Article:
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Back to Santiago

April 17, 2019

I decided to write this series of posts out of the order in which I experienced the places, so this entry takes us back to Santiago after a week in Easter Island.

My boutique  hotel, the Casa Bellavista, could not have been more different from the dreary B&B I stayed in the weekend before. It was strategically located in the midst of the Bellavista barrio, a hip and artsy neighborhood with plenty of restaurants, wine bars, cafés and shops. Patio Bellavista, a covered city block, is chock full of shops and restaurants and is great for nightlife.

The distinguishing feature of the barrio is the abundance of murals painted on storefronts and walls. I guess you could call it graffiti, but it’s so much more, obviously the work of very talented artists.




Wandering the streets of Bellavista is a treat for the eyes!

My friend Laura, who was on the Easter Island trip and also the expedition to Bali in January, had secured a driver for a day, so Arturo took us to the Underraga Winery in the Maipo Valley, just a short hop south of Santiago. The winery was established in 1885, and we were able to taste sauvignon blanc, carmenere, and a 100% cabernet sauvignon, finishing with a dessert blend of sauvignon blanc and semillon. All yummy! It’s going into fall here, and the grapes have all been harvested, so we got a peek at the process of selecting and destemming.

We wandered through the rustic village of nearby Pomaire, home to many potters — all of whom seemed to make the same thing: ollas in every size imaginable, bean pots, round, square and rectangular baking pans, outdoor flower pots, pitchers and cups. While the town is normally crowded with tourists on weekends, the crafters take Mondays off, so many shops were closed and the town had a sleepy air, with dogs taking their siestas in the street.

A restaurant tried to lure us in with a 10 kilo empanada! I got indigestion just looking at it!


We wound our way down the coast through the exceptionally lovely community of Santo Domingo Beach, landing at Isla Negra, made famous by Pablo Neruda, who built his favorite house here overlooking the wild, windswept beach. Huge rock formations add interest to the landscape, and one even has a bust of the poet carved on top. The rip tides and huge waves make the area too dangerous to swim, but one can imagine how this untamed place inspired him. This is where he died and is buried. Once again, it being Monday, the house was closed to visitors; on the other hand, there were no hordes of tourists to contend with.


My final days in Santiago took me by metro to Pueblo los Dominicos, a rustic village at the western edge of the city, with a warren of streets lined with shops selling high-quality handicrafts: hand-knitted shawls and sweaters, jewelry, pottery, paintings — you name it.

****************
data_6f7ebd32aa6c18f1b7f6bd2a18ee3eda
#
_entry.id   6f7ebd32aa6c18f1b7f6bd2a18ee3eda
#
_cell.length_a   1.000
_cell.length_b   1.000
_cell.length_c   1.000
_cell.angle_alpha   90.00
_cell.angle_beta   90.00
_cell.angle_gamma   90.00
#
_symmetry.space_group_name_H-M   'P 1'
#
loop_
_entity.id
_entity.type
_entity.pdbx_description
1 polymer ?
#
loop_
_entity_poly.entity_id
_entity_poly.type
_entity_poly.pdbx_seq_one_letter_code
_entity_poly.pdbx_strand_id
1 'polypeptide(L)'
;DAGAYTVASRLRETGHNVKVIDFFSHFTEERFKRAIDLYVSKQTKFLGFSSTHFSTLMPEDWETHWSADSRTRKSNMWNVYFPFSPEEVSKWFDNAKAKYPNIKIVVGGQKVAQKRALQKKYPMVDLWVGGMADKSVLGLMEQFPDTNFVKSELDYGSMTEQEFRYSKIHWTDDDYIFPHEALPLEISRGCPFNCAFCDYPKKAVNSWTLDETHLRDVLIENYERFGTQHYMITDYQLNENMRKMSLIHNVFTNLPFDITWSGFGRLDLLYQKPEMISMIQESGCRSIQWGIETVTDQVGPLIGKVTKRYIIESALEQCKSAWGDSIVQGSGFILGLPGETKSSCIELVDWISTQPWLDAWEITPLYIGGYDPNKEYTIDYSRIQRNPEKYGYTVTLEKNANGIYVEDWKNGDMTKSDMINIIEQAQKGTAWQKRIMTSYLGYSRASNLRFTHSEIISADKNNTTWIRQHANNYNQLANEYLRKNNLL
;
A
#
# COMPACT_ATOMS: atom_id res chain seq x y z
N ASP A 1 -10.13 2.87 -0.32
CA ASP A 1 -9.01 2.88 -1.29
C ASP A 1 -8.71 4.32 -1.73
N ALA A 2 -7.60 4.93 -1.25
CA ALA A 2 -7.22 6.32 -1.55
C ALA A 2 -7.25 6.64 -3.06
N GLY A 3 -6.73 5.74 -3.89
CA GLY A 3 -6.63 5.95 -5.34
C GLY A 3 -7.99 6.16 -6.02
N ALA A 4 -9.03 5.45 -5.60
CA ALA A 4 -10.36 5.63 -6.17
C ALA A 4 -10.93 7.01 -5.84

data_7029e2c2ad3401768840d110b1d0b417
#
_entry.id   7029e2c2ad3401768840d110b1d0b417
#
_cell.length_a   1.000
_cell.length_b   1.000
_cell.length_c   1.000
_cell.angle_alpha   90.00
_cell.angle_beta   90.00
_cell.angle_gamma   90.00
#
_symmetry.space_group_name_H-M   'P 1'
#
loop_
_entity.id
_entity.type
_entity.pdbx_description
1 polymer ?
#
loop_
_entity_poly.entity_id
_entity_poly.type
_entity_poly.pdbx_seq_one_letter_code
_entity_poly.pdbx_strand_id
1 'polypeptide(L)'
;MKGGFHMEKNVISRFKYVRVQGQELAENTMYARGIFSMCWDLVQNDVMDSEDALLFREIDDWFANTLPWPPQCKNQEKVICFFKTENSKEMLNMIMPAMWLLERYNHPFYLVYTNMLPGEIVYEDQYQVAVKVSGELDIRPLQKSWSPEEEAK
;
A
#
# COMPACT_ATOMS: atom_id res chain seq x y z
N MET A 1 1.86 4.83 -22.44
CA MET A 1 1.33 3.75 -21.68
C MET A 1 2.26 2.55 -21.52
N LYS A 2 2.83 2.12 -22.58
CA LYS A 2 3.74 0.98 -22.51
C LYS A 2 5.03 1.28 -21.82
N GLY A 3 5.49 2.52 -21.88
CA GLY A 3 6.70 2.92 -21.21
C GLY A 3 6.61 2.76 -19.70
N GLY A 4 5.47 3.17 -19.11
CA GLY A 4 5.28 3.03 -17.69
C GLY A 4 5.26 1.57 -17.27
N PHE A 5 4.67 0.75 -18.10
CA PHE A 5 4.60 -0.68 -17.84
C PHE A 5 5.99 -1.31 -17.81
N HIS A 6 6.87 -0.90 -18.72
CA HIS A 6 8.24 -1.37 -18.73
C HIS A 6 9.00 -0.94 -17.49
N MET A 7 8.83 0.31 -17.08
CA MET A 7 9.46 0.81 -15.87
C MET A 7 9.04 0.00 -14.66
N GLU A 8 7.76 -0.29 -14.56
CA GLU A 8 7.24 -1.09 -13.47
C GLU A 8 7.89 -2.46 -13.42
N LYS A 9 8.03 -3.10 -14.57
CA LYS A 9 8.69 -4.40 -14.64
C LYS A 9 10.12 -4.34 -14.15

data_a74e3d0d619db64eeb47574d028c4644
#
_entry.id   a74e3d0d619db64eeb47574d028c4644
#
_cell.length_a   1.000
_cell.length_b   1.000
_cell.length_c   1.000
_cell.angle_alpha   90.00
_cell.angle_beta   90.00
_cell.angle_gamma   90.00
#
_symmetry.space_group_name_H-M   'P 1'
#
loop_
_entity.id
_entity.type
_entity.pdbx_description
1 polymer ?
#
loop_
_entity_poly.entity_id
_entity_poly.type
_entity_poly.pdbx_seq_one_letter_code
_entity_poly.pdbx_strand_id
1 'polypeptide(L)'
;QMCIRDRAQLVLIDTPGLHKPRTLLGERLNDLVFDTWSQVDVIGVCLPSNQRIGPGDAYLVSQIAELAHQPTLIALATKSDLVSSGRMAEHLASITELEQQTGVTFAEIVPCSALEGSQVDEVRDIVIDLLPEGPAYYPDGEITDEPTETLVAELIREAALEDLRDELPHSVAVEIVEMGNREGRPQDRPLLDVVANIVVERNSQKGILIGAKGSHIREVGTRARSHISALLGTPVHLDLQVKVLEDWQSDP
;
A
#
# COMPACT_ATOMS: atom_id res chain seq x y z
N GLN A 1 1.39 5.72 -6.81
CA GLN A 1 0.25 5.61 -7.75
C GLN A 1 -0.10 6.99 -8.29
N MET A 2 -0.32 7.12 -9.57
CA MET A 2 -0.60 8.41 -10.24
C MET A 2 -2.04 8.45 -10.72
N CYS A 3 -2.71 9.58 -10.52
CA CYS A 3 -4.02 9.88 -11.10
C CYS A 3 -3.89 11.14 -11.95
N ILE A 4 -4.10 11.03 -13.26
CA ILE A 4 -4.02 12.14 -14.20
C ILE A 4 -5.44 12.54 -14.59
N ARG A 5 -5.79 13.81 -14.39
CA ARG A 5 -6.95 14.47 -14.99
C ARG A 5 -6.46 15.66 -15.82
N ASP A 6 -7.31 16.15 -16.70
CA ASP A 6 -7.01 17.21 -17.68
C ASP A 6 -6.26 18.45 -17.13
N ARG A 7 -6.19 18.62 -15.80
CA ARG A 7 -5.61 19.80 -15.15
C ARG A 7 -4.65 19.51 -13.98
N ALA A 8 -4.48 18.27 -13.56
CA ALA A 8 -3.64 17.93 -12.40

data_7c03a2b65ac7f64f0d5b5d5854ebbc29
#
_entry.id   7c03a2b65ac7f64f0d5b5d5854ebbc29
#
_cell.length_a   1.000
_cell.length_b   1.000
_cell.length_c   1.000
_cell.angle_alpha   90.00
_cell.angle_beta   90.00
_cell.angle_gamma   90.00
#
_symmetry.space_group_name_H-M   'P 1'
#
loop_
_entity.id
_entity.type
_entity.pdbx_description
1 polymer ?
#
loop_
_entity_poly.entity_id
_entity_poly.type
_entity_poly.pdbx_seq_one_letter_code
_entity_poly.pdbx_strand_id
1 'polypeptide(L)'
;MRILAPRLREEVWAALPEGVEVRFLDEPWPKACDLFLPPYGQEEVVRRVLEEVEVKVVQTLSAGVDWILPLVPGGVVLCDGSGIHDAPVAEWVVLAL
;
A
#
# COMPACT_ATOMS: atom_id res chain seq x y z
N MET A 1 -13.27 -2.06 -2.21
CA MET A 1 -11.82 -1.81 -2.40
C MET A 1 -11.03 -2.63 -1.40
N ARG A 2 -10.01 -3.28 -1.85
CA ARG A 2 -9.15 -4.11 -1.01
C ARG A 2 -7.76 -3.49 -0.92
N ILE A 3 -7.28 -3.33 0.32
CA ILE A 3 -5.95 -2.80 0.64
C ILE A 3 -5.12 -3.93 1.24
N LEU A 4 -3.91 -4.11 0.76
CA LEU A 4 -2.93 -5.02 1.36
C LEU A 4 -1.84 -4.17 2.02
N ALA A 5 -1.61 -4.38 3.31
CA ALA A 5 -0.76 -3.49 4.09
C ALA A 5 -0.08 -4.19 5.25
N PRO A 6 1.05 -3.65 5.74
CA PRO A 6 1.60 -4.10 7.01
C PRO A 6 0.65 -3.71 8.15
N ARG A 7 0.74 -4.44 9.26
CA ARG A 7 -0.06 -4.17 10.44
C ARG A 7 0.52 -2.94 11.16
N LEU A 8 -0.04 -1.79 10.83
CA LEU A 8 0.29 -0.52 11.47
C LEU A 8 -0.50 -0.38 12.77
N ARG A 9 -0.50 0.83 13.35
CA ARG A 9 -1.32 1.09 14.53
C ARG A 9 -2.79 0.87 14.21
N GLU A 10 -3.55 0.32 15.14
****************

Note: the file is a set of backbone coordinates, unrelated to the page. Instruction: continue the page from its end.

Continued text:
That bird you see above is a chicken I named Phyllis Diller, which was pecking around in a cage with a number of other birds (which is why she’s sort of blurry). I saw an amazing variety of colorful chickens during this trip.

One morning I took the funicular up Cerro San Cristóbal, the highest point in Santiago, with its expansive views of the sprawling city, and St. Christopher looking down from the peak. Especially up here you see the smog that bathes the skyline every day (except after heavy rains) and obscures any glimpse of the Andes. Santiago lies in a basin, with the Andes to the east and a coastal mountain range to the west, trapping all the nasty brown air.

These two shots show an unprocessed image right out of the camera (left), and one with dehaze applied during processing (right) . Goes to show you how much more the camera can see than I can with my naked eye — and how thick the smog is.


I left Santiago and Chile with more to see and more restaurants to try; more day trips, to Valparaiso and back to Isla Negra when Neruda’s house is open; more wineries to visit; and excursions further afield to Torres del Paine National Park in Patagonia and the Atacama Desert. For a long thin country — nearly 2700 miles long but, on average, only 110 miles wide — it has remarkable geographic diversity and stunning beauty. I loved it, and want to go back!

  1. The artwork in the barrio is gorgeous! I especially like the woman in the doorway. What an experience and I know these two posts are just the bookends to your destination.

  2. Cheri Anderson permalink

    Amazing murals! Love Phyllis Diller the chicken! My free day was on a Monday and everything I wanted to do was closed- even the zoo and the funicular! I’m so happy you got to a winery and the coast in Chile! I should have scheduled a few more days to see more. I, like you, would like to go back to explore Atacama and Patagonia. Welcome home!

  3. Suzy Fisher permalink

    I’ll go back with you!!!

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